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The dynamics of inequality in a newly settled, pre-industrial society: the case of the Cape Colony

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  • Johan Fourie

    () (University of Stellenbosch, Stellenbosch, South Africa)

  • Dieter von Fintel

    (University of Stellenbosch, Stellenbosch, South Africa)

Abstract

One reason for the relatively poor development performance of many countries around the world today may be the high levels of inequality during and after colonisation. Evidence from colonies in the Americas suggests that skewed initial factor endowments could create small elites that own a disproportionate share of wealth, human capital and political power. The Cape Colony, founded in 1652 at the southern tip of Africa, presents a case where a mercantilist company (the Dutch East India Company) settled on the land and established a unique set of institutions, within which inequality evolved. This paper provides a long-run quantitative analysis of trends in asset-based inequality (using principal components analysis on tax inventories) during the seventeenth and eighteenth century, allowing, for the first time, a dynamic rather than static analysis of inequality trends in a newly settled and pre-industrial society over this period. While theory testing in other societies has been severely limited because of a scarcity of quantitative evidence, this study presents a history with evidence, enabling an evaluation of the Engerman--Sokoloff and other hypotheses.

Suggested Citation

  • Johan Fourie & Dieter von Fintel, 2010. "The dynamics of inequality in a newly settled, pre-industrial society: the case of the Cape Colony," Cliometrica, Journal of Historical Economics and Econometric History, Association Française de Cliométrie (AFC), vol. 4(3), pages 229-267, October.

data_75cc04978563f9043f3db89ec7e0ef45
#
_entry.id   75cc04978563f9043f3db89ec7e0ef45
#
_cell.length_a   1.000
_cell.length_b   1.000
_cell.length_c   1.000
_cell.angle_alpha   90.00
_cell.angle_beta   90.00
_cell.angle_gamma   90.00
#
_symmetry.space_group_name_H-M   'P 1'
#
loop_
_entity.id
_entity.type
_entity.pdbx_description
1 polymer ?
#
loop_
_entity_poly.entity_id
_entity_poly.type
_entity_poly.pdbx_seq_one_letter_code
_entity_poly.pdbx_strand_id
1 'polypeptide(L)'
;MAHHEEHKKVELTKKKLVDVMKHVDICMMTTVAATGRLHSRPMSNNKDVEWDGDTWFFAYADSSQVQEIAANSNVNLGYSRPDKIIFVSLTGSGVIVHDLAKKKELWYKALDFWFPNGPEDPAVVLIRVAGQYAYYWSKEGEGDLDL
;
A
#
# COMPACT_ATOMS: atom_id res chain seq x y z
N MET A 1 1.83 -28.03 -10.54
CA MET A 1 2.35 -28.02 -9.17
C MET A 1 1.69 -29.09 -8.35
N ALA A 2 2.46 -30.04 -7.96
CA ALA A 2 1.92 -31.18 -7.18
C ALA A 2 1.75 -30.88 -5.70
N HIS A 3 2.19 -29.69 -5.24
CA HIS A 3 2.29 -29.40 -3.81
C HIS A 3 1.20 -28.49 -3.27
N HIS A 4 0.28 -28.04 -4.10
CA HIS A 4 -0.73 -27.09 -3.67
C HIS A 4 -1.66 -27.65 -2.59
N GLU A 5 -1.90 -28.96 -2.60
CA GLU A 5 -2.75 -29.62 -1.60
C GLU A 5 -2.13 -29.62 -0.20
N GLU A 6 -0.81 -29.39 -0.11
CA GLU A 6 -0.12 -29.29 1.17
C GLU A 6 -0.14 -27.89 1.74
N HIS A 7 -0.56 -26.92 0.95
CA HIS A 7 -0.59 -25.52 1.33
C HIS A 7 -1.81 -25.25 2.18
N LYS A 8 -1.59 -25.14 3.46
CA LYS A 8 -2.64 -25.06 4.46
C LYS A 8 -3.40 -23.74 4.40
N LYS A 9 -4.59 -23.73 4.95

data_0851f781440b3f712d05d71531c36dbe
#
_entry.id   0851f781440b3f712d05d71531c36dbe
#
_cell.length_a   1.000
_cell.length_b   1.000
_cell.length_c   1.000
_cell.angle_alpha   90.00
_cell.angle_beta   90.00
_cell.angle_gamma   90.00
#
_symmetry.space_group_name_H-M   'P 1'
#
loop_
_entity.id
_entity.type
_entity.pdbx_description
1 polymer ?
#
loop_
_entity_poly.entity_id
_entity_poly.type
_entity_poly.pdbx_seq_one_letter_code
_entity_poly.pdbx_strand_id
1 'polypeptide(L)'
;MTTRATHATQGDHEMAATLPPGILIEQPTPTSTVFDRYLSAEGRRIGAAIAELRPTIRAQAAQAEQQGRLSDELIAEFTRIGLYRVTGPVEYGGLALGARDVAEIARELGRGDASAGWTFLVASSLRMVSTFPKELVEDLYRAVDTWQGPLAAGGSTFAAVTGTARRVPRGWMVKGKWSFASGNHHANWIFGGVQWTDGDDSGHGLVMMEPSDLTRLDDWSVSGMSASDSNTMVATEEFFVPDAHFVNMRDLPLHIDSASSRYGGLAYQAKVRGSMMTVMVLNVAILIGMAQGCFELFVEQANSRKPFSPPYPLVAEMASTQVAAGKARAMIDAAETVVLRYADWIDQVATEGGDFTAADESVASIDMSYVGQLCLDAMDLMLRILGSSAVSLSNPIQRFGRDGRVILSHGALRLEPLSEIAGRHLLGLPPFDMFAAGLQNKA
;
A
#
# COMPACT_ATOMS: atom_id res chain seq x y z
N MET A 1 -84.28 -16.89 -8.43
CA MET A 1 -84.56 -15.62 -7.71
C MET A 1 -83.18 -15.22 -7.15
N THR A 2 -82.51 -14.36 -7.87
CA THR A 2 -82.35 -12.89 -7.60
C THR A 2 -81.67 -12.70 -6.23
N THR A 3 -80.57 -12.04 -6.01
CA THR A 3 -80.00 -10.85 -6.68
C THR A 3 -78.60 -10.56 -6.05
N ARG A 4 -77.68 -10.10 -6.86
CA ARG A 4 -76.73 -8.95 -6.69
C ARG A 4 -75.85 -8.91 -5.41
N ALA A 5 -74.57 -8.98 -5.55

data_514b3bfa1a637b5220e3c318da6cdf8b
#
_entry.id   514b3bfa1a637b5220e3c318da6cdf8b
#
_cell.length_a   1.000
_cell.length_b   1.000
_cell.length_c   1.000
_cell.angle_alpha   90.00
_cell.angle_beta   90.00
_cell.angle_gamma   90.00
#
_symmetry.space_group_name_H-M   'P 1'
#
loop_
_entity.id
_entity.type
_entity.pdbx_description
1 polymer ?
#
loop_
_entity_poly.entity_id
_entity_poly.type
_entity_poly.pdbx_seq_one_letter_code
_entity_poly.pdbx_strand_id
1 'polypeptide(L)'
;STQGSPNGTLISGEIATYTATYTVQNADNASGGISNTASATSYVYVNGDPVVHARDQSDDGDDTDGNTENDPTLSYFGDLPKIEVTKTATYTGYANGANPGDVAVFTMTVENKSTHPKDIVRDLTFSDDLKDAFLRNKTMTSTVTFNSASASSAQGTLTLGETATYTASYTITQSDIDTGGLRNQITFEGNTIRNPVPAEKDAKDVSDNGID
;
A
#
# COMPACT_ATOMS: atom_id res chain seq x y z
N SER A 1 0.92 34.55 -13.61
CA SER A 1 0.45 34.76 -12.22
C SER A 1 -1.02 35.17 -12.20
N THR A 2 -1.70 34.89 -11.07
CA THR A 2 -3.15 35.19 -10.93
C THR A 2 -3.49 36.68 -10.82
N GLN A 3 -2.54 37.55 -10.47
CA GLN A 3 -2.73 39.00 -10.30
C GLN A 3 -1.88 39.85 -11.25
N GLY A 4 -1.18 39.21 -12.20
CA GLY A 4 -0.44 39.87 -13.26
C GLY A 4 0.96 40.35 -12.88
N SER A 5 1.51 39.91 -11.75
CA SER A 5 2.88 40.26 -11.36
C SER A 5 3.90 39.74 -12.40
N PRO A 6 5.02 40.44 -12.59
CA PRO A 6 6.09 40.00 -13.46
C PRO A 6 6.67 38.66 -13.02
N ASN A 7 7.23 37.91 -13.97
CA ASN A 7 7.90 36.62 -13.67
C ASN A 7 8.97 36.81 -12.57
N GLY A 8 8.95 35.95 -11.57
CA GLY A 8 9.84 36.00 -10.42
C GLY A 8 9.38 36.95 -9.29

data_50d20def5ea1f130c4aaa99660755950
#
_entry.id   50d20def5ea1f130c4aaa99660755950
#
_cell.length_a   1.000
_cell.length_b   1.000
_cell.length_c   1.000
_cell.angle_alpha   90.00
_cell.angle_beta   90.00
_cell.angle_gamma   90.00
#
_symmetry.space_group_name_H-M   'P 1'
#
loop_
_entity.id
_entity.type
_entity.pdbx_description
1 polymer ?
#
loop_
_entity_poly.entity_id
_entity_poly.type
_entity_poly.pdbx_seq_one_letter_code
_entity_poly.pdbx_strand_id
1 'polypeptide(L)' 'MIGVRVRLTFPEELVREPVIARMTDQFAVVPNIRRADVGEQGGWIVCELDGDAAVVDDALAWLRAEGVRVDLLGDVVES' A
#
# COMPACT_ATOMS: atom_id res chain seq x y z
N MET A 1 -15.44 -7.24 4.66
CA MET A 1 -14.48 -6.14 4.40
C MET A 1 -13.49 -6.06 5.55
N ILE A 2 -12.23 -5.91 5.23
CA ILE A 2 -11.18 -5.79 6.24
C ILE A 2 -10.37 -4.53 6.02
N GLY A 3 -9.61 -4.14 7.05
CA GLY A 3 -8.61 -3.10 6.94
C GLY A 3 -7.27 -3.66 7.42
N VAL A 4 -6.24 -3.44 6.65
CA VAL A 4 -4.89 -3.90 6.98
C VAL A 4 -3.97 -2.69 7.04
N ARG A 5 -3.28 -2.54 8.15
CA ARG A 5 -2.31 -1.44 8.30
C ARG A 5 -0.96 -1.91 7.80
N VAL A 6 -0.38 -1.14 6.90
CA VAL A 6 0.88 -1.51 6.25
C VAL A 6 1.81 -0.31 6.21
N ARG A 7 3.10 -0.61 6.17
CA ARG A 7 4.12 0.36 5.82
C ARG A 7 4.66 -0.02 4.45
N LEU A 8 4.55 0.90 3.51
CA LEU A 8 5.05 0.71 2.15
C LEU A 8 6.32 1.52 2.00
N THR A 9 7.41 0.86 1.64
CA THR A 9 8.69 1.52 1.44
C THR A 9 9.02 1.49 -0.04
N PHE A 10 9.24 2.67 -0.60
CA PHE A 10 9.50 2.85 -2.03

• Handle: RePEc:afc:cliome:v:4:y:2010:i:3:p:229-267
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    Cited by:

    1. Sophia du Plessis & Ada Jansen & Dieter von Fintel, 2014. "Slave prices and productivity at the Cape of Good Hope from 1700 to 1725: did all settler farmers profit from the trade?," Working Papers 17/2014, Stellenbosch University, Department of Economics, revised 2014.
    2. Rulof Burger & Rachel Jafta & Dieter von Fintel, 2016. "Affirmative action policies and the evolution of post-apartheid South Africa's racial wage gap," WIDER Working Paper Series 066, World Institute for Development Economic Research (UNU-WIDER).
    3. Johan Fourie & Jan Luiten Zanden, 2013. "GDP in the Dutch Cape Colony: The National Accounts of a Slave-Based Society," South African Journal of Economics, Economic Society of South Africa, vol. 81(4), pages 467-490, December.
    4. Jerven, Morten & Austin, Gareth & Green, Erik & Uche, Chibuike & Frankema, Ewout & Fourie, Johan & Inikori, Joseph & Moradi, Alexander & Hillbom, Ellen, 2012. "Moving Forward in African Economic History. Bridging the Gap Between Methods and Sources," Lund Papers in Economic History 124, Lund University, Department of Economic History.
    5. Auke Rijpma & Jeanne Cilliers & Johan Fourie, 2018. "Record linkage in the Cape of Good Hope Panel," Working Papers 06/2018, Stellenbosch University, Department of Economics.
    6. Patrizio Piraino & Sean Muller & Jeanne Cilliers & Johan Fourie, 2013. "The transmission of longevity across generations: The case of the settler Cape Colony," Working Papers 14/2013, Stellenbosch University, Department of Economics.
    7. Johan Fourie, 2011. "Slaves as capital investment in the Dutch Cape Colony, 1652-1795," Working Papers 21/2011, Stellenbosch University, Department of Economics.

    More about this item

    Keywords

    Settler societies; Wealth distribution; Inequality; Asset index; Institutions; Mercantilism; Dutch East India Company; South Africa;

    JEL classification:

    • N37 - Economic History - - Labor and Consumers, Demography, Education, Health, Welfare, Income, Wealth, Religion, and Philanthropy - - - Africa; Oceania
    • D31 - Microeconomics - - Distribution - - - Personal Income and Wealth Distribution
    • D63 - Microeconomics - - Welfare Economics - - - Equity, Justice, Inequality, and Other Normative Criteria and Measurement

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